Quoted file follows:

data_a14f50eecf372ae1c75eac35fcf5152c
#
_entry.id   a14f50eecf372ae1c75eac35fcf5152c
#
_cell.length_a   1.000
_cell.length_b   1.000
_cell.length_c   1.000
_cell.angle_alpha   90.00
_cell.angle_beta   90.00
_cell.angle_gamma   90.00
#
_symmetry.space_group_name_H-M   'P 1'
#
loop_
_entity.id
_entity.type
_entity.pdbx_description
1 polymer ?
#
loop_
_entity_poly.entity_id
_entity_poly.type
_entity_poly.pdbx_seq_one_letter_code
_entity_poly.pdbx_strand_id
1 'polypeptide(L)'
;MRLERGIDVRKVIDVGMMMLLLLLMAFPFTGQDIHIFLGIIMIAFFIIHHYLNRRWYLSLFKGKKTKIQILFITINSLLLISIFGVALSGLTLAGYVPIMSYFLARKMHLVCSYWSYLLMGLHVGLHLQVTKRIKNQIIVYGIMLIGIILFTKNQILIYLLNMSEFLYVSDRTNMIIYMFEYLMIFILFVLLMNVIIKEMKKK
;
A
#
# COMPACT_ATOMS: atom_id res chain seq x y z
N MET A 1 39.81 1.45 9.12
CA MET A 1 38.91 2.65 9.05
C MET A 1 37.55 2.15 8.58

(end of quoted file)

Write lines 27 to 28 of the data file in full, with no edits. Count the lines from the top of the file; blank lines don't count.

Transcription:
;
A